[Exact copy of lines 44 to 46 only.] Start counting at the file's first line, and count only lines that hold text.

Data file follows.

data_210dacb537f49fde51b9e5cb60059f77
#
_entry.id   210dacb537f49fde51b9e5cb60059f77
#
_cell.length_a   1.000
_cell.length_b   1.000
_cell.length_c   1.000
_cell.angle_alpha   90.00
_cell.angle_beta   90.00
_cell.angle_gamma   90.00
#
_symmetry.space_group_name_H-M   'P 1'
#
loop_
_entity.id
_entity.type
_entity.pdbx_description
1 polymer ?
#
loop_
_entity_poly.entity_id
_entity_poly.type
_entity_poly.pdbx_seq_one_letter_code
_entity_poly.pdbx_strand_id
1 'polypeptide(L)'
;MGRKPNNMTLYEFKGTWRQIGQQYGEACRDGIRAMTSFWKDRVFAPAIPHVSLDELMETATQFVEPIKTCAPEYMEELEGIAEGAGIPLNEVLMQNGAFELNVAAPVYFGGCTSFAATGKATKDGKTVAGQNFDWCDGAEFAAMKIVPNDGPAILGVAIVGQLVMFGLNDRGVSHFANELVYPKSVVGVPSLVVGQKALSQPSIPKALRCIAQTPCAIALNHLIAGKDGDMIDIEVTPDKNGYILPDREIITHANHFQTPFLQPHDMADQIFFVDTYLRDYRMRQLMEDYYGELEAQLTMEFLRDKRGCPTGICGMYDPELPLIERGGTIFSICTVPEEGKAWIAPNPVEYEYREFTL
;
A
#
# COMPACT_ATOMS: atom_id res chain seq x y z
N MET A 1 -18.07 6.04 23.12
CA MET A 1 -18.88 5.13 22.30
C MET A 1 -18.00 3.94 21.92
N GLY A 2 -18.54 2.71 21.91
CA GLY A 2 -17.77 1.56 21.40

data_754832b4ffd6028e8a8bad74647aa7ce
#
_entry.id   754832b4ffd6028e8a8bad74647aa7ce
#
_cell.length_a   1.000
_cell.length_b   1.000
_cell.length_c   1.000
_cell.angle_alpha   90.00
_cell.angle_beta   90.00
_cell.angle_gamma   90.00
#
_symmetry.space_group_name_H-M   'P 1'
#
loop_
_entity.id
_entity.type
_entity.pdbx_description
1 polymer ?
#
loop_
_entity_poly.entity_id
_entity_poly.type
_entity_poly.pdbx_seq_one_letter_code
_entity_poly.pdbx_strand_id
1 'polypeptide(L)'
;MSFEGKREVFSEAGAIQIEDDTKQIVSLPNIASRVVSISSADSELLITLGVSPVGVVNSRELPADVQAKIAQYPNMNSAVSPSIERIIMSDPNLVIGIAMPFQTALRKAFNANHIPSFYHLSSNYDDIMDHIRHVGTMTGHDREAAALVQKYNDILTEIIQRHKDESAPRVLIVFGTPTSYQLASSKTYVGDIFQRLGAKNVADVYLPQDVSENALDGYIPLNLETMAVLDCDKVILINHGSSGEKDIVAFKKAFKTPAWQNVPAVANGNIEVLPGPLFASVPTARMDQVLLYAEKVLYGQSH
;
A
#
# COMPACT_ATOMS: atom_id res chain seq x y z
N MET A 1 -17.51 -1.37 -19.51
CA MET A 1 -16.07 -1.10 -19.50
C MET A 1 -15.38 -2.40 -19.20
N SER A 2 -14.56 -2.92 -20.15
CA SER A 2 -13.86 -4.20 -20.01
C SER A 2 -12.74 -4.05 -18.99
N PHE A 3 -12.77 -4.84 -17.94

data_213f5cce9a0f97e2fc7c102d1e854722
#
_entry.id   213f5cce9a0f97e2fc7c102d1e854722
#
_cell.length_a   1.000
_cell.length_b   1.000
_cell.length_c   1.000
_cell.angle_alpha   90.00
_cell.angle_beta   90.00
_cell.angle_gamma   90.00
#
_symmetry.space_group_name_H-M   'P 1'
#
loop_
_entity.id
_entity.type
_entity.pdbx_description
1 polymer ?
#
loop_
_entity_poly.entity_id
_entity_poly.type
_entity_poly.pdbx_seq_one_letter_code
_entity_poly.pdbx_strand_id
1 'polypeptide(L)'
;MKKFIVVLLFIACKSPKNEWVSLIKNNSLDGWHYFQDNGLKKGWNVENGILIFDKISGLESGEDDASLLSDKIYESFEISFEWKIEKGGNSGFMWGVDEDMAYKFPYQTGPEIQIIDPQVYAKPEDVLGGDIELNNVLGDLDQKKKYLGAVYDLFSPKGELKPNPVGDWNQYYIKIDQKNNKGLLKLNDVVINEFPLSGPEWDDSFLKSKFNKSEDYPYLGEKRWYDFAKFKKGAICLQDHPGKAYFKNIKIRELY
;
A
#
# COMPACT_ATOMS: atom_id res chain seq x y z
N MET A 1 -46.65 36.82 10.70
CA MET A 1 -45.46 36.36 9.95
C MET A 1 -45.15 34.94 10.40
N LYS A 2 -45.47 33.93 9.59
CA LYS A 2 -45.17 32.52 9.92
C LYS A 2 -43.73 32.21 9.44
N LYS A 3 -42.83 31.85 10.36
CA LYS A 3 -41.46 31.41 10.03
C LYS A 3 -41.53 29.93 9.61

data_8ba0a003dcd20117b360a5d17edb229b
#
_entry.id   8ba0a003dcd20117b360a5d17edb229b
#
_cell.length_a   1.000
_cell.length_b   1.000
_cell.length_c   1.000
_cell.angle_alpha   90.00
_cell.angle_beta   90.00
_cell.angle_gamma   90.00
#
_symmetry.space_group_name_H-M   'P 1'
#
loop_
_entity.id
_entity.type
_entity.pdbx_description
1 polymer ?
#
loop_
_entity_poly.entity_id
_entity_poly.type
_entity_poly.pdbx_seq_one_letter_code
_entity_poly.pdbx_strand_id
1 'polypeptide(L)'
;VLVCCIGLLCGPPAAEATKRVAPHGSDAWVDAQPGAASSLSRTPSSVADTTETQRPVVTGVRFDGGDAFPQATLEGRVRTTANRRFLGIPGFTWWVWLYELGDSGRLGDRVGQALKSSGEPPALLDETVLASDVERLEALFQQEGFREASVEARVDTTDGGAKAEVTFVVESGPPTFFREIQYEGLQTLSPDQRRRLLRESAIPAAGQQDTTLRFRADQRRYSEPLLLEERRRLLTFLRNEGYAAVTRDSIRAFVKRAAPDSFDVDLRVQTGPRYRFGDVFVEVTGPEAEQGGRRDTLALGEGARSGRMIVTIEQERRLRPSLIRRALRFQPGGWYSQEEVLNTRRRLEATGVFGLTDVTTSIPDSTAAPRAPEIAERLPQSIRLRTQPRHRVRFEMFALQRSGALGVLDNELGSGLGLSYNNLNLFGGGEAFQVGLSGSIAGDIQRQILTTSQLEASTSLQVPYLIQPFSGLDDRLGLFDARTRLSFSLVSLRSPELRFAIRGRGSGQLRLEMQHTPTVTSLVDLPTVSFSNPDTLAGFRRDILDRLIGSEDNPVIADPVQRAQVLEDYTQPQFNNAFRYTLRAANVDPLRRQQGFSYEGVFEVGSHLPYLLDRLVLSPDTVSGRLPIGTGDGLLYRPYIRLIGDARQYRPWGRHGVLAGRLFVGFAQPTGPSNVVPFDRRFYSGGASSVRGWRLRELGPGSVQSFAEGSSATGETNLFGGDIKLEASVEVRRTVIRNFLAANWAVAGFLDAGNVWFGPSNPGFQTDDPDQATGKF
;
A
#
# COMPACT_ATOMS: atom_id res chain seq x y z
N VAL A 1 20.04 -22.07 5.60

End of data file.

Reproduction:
_cell.angle_beta   90.00
_cell.angle_gamma   90.00
#